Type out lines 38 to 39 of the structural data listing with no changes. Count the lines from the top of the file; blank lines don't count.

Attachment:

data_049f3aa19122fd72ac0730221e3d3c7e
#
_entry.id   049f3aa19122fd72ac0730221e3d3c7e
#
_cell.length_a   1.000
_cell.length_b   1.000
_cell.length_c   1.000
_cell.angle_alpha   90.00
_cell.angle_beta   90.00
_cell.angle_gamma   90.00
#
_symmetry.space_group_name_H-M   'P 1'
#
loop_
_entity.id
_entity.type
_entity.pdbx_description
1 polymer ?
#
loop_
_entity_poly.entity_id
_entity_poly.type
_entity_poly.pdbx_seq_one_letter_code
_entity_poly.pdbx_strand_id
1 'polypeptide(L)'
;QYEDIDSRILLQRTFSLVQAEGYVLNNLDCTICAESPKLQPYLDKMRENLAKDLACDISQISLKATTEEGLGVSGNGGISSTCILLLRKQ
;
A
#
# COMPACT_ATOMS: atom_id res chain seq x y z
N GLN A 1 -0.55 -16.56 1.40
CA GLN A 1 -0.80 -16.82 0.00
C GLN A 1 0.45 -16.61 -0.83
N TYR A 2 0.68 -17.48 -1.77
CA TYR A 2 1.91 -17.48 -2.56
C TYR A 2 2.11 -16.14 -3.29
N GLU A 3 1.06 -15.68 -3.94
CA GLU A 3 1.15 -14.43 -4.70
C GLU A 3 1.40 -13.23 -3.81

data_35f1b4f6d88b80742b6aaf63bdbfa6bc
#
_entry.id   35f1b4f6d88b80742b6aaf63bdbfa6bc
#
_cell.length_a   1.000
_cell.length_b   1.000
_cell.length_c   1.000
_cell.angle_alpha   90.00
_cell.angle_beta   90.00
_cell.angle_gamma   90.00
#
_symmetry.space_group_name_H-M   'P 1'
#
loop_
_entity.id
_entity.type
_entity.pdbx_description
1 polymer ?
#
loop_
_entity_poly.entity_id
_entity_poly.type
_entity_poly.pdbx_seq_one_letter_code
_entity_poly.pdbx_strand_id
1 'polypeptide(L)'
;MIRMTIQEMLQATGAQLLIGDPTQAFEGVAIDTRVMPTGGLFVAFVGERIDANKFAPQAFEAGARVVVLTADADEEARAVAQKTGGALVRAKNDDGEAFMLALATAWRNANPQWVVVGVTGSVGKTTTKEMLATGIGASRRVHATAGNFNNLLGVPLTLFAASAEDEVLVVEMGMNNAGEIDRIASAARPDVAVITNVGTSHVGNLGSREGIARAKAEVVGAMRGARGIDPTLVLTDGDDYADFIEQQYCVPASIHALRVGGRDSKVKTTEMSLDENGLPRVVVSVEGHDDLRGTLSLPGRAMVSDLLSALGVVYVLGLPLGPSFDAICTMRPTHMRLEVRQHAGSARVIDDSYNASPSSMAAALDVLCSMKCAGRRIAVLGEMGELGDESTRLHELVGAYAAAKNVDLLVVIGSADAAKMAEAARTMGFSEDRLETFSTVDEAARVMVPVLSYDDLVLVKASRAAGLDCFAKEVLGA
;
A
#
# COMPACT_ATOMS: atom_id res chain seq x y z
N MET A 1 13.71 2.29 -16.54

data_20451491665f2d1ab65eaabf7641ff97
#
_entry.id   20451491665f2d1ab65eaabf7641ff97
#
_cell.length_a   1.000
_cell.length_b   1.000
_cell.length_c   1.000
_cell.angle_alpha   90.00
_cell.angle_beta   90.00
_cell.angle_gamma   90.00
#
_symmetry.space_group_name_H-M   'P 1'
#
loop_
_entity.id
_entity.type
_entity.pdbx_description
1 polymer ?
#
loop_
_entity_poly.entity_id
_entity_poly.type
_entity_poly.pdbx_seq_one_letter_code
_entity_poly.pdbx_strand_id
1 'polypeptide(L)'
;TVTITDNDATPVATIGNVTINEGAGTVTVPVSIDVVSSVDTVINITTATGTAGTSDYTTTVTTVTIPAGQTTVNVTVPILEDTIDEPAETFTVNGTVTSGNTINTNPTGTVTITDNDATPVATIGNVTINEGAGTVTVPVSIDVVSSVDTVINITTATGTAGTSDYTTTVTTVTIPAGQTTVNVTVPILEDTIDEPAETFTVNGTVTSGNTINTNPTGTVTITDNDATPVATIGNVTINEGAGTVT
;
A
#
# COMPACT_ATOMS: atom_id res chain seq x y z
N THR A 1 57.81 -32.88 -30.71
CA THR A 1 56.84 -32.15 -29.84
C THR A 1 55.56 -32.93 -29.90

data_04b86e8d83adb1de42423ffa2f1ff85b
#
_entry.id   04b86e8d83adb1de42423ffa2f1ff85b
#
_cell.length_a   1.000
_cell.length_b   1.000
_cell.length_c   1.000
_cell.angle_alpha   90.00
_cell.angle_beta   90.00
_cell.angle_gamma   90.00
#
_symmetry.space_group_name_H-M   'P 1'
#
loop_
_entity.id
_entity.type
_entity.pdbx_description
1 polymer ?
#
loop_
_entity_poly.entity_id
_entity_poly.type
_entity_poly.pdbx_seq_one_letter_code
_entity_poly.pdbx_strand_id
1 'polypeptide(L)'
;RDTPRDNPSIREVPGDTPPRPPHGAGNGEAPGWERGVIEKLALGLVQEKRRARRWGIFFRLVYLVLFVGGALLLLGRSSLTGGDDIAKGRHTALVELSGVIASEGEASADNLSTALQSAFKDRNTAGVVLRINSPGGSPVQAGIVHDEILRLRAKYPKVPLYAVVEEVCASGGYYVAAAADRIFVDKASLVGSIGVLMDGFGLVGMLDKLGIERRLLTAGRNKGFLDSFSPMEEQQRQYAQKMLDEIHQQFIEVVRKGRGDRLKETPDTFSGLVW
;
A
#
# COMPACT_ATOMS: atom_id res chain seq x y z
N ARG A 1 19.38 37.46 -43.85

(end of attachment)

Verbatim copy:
CA GLU A 3 1.15 -14.43 -4.70
C GLU A 3 1.40 -13.23 -3.81